New study from Dr. UlanovaPosted on August 15, 2018
Indigenous populations have stronger immunity to a serious bacterial infection than non-Indigenous populations, regardless of whether they live in an area where the infection is common or uncommon, according to a study published online today in PLOS ONE.
Haemophilus influenzae type A (Hia) is a bacterial infection that can lead to serious illnesses including pneumonia, meningitis, sepsis and epiglottitis, all of which can result in permanent disability or death.
The study compared naturally-acquired immunity to Hia infection in Indigenous adults living in Ojibwa First Nations communities in Northwestern Ontario to that of non-Indigenous people living in Northwestern Ontario and across the country, as well as Indigenous adults living in Ojibwa First Nations communities in Southern Ontario.
The researchers examined serum bactericidal antibodies—antibodies occurring naturally in the blood that kill bacteria—in 110 Indigenous and 76 non-Indigenous adults. Of the 186 people studied, bactericidal antibodies against Hia were detected at higher rates in Indigenous compared to non-Indigenous adults: 80 per cent of Indigenous adults in Northwestern Ontario and 96 per cent of Indigenous adults in Southern Ontario had these antibodies, compared to only 64 per cent of non-Indigenous Canadian adults from across the country.
Northwestern Ontario has one of the highest rates of invasive Hia infections in Canada, second only to Nunavut, according to Dr. Marina Ulanova, a faculty member in the Medical Sciences division at the Northern Ontario School of Medicine (NOSM) and lead author of the study published today.
The infection occurs most commonly in young children, the elderly and adults with chronic diseases or other health issues that affect their immune system, according to the authors, and is more common in Indigenous versus non-Indigenous populations.
Previous research by Ulanova’s team has found that Indigenous adults in Thunder Bay have a higher immunity against Hia compared with non-Indigenous people living there. She says the results of today’s study are surprising because Indigenous adults from both the Northwestern and Southern Ontario communities both had high rates of immunity, despite Hia infection being very uncommon in Southern Ontario.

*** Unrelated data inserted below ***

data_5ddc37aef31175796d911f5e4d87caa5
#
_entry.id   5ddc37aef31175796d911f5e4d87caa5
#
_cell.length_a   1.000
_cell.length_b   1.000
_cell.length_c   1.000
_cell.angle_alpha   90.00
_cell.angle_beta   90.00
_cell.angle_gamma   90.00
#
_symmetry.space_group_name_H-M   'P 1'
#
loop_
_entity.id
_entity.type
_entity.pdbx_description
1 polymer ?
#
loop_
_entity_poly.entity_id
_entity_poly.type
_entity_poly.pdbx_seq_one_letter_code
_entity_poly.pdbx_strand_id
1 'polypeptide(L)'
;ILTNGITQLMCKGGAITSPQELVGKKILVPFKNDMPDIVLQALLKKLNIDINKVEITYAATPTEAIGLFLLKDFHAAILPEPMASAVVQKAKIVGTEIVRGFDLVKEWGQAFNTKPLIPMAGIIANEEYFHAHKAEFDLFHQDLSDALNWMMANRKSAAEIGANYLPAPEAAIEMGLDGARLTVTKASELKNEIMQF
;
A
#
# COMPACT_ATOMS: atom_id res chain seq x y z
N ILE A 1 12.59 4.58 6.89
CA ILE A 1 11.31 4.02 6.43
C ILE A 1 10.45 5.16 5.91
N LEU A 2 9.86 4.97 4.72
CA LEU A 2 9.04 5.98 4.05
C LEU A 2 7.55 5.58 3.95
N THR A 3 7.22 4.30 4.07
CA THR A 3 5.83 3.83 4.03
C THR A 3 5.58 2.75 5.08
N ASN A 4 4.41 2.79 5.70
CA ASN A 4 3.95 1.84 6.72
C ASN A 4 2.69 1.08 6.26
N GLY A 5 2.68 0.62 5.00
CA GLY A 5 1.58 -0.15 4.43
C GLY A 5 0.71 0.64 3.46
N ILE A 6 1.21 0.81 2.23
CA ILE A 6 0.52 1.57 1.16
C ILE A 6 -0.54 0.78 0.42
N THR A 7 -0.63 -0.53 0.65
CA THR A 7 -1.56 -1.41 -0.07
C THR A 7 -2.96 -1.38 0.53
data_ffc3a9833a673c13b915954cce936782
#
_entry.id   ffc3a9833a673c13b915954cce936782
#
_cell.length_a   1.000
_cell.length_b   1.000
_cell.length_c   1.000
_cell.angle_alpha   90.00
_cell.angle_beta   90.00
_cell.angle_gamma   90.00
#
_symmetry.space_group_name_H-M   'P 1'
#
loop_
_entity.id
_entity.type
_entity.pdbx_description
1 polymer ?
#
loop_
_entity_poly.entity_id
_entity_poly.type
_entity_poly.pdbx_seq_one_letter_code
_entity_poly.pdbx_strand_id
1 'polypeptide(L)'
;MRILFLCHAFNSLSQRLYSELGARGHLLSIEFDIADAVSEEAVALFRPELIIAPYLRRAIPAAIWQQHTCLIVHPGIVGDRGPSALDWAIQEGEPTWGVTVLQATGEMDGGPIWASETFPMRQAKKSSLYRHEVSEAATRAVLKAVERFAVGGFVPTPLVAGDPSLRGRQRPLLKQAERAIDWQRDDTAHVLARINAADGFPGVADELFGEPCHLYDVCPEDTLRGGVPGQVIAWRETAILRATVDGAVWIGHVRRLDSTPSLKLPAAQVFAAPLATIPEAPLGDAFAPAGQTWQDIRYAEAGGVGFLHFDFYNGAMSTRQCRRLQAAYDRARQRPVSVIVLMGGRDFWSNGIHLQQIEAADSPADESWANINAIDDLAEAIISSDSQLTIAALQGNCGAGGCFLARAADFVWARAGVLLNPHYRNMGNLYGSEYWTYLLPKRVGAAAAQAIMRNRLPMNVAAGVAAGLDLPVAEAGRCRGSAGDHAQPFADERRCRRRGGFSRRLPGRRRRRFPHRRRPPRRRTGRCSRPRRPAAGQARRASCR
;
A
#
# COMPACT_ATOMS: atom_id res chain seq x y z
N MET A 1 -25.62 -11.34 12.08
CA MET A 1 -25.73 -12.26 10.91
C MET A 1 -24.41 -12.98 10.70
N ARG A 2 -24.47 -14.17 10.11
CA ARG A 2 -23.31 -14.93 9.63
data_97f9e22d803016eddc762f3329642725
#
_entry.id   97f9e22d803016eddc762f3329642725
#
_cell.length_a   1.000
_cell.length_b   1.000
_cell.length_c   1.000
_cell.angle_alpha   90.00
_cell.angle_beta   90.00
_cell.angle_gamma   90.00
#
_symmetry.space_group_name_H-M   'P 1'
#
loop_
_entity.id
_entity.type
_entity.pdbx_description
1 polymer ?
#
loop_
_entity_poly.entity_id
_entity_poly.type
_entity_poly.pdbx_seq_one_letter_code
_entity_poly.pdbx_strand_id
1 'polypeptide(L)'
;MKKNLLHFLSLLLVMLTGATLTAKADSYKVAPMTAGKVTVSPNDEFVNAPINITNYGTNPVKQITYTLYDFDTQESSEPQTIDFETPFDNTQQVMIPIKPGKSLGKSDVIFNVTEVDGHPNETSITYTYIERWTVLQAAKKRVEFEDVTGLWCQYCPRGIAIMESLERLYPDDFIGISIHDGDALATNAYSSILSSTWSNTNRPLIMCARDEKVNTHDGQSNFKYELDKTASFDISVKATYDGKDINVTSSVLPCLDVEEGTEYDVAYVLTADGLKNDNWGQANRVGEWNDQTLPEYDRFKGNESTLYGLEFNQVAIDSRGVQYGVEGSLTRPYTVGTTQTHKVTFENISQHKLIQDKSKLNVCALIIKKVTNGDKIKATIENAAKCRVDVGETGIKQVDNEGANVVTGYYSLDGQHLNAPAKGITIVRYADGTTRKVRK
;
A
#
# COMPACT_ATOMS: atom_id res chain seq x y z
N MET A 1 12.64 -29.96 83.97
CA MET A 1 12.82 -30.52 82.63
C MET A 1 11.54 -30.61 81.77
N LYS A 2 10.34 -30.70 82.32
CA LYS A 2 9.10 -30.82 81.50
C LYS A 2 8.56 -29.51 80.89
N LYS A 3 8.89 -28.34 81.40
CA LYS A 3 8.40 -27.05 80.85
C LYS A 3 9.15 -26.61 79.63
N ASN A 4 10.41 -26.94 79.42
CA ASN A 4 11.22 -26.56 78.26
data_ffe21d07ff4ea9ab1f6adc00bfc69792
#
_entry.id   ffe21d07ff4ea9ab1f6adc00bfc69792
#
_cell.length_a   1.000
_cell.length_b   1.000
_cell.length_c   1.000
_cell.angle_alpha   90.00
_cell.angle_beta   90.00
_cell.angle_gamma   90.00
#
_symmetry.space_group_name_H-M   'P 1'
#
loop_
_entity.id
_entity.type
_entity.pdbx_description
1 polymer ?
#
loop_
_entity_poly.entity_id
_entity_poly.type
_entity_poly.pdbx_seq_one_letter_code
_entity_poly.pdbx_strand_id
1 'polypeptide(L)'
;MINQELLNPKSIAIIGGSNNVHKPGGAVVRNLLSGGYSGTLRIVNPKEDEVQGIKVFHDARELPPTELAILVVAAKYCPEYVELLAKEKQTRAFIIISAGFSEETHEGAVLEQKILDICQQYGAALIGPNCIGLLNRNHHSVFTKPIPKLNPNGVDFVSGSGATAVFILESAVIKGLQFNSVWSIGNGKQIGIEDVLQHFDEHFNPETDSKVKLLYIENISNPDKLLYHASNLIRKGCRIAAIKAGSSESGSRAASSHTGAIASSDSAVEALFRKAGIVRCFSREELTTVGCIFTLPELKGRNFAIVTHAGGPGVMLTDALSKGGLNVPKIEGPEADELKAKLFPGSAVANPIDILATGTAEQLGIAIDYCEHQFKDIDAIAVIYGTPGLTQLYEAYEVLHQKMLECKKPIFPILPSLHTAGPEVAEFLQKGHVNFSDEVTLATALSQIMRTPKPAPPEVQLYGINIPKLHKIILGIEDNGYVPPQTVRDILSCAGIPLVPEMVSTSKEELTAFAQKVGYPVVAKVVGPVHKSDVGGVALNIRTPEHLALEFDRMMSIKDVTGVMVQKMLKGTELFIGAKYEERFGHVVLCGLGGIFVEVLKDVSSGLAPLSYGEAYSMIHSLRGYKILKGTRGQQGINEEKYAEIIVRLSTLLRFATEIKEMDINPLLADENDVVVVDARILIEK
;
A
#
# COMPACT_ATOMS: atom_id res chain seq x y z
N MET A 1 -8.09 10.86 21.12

“One of the ways you develop natural immunity to bacteria is through exposure,” she says. “So it makes sense that adults who live in an area where the infection is common have a higher immunity to it. But because Hia is not common in Southern Ontario, the higher rate of immunity in Indigenous populations living there suggests there are other factors at play here.”
While the study did not directly answer the question of why Indigenous adults have higher immunity to Hia than non-Indigenous adults, Ulanova says she thinks immunity may be influenced by changes to gene expression over time as the result of stress and intergenerational trauma.
“Indigenous populations have been exposed to a number of highly unfavorable environmental factors that could cause epigenetic changes in the body–changes in the expression of genes in charge of immune responses,” she says. “This may increase the production of natural antibodies, and could explain why healthy adults do not normally develop serious Hia infections despite the fact that Hia widely circulates in Indigenous communities in Northwestern Ontario.”
However, very young children or people with a weakened immune system as a result of aging or chronic diseases still experience very serious Hia infections at a higher rate in Indigenous versus non-Indigenous communities, says Ulanova, and this study emphasizes the need to further address the role of the social determinants of health in the formation of immune defenses as well as in susceptibility to infectious diseases.